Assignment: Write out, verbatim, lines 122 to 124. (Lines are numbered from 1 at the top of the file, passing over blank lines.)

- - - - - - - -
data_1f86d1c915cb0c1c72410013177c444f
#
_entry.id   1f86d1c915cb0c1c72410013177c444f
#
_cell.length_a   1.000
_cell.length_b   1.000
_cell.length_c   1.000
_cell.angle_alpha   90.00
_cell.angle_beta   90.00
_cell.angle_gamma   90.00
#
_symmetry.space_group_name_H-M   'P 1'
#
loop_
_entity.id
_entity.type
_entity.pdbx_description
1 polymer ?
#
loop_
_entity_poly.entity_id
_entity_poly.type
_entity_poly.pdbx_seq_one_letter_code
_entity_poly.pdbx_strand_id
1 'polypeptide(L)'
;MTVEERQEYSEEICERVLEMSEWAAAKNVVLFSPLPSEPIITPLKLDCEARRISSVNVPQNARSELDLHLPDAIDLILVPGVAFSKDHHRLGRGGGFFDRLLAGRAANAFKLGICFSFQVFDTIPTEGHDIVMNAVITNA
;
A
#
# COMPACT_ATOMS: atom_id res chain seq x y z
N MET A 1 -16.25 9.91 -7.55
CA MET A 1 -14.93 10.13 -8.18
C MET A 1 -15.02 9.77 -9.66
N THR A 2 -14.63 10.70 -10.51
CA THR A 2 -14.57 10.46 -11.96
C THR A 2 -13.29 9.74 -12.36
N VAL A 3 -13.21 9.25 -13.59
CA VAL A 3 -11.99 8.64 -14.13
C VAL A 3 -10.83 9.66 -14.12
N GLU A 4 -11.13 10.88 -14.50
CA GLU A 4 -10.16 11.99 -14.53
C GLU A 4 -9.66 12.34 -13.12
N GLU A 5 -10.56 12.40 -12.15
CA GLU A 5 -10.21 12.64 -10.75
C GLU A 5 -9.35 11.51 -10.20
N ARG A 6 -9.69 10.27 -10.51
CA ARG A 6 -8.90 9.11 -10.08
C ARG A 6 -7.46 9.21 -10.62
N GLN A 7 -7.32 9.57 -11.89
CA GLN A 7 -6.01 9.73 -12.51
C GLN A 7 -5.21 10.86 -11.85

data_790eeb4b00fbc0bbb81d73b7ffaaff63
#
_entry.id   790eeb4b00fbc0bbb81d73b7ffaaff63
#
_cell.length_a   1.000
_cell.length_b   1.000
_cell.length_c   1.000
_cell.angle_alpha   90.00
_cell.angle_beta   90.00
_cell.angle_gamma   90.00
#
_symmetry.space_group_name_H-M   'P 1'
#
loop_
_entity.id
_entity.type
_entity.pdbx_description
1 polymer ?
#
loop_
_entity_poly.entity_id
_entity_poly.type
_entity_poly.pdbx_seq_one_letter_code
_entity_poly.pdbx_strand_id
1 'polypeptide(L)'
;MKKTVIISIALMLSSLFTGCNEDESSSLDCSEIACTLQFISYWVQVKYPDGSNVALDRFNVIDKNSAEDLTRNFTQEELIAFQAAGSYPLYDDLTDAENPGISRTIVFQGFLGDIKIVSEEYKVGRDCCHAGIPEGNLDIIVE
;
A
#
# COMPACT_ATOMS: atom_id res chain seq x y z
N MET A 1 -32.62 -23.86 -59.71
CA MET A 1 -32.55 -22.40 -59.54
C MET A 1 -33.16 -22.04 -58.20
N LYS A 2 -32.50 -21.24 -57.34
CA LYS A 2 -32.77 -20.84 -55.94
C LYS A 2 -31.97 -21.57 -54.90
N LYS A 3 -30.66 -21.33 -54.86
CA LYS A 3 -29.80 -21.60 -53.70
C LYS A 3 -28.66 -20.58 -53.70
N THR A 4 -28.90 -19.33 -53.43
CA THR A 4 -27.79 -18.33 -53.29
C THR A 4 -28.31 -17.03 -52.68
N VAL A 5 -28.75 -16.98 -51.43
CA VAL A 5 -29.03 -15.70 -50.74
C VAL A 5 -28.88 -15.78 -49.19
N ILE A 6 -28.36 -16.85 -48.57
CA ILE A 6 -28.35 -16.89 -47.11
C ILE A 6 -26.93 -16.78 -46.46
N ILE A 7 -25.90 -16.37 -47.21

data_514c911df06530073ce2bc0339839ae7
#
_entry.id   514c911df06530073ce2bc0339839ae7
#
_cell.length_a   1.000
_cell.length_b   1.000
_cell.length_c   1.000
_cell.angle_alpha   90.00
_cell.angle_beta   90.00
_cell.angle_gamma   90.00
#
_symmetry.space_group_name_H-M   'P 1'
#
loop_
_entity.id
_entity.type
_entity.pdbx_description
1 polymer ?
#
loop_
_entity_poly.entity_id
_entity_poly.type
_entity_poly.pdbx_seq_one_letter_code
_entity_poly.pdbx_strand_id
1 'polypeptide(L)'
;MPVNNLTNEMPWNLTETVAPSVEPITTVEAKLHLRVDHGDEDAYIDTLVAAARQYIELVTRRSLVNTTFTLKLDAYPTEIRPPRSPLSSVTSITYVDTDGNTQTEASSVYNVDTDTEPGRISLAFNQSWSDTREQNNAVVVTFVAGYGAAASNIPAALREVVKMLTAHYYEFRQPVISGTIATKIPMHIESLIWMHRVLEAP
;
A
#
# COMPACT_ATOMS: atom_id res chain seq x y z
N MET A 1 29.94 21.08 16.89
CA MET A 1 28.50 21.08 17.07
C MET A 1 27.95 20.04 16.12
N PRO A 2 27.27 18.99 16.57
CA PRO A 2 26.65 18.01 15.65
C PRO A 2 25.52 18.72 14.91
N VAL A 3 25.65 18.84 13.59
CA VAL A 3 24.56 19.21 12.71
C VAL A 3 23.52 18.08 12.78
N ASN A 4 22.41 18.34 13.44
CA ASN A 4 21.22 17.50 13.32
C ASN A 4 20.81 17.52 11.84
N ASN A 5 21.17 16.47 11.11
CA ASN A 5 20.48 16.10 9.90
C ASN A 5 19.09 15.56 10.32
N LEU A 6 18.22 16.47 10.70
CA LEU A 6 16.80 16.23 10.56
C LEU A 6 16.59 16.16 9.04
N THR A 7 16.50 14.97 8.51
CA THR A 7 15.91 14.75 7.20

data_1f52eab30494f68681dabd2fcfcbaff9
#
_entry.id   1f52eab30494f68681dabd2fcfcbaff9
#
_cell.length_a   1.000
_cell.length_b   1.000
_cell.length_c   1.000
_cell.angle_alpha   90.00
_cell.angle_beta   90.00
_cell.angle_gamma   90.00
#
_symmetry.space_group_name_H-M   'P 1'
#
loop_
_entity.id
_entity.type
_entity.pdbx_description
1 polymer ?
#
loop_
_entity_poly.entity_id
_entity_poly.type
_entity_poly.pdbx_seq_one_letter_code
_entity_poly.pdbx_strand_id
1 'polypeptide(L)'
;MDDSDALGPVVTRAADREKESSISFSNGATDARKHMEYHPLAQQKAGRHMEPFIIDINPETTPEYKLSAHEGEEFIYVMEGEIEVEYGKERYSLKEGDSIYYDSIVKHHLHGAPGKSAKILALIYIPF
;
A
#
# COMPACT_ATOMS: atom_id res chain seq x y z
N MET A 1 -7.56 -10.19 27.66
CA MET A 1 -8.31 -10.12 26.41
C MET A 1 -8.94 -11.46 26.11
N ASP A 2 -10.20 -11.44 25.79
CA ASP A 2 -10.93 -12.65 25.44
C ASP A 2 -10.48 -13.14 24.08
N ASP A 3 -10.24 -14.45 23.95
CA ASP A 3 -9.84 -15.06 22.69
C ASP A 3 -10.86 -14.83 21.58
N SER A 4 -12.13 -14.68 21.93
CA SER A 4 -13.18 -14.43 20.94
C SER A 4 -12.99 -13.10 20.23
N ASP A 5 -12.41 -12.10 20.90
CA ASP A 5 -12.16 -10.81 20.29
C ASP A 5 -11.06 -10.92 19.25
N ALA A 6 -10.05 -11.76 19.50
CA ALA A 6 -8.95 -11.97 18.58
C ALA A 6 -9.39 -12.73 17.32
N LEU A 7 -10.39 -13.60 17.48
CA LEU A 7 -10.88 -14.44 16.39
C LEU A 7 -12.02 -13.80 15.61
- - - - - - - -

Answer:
_entity_poly.type
_entity_poly.pdbx_seq_one_letter_code
_entity_poly.pdbx_strand_id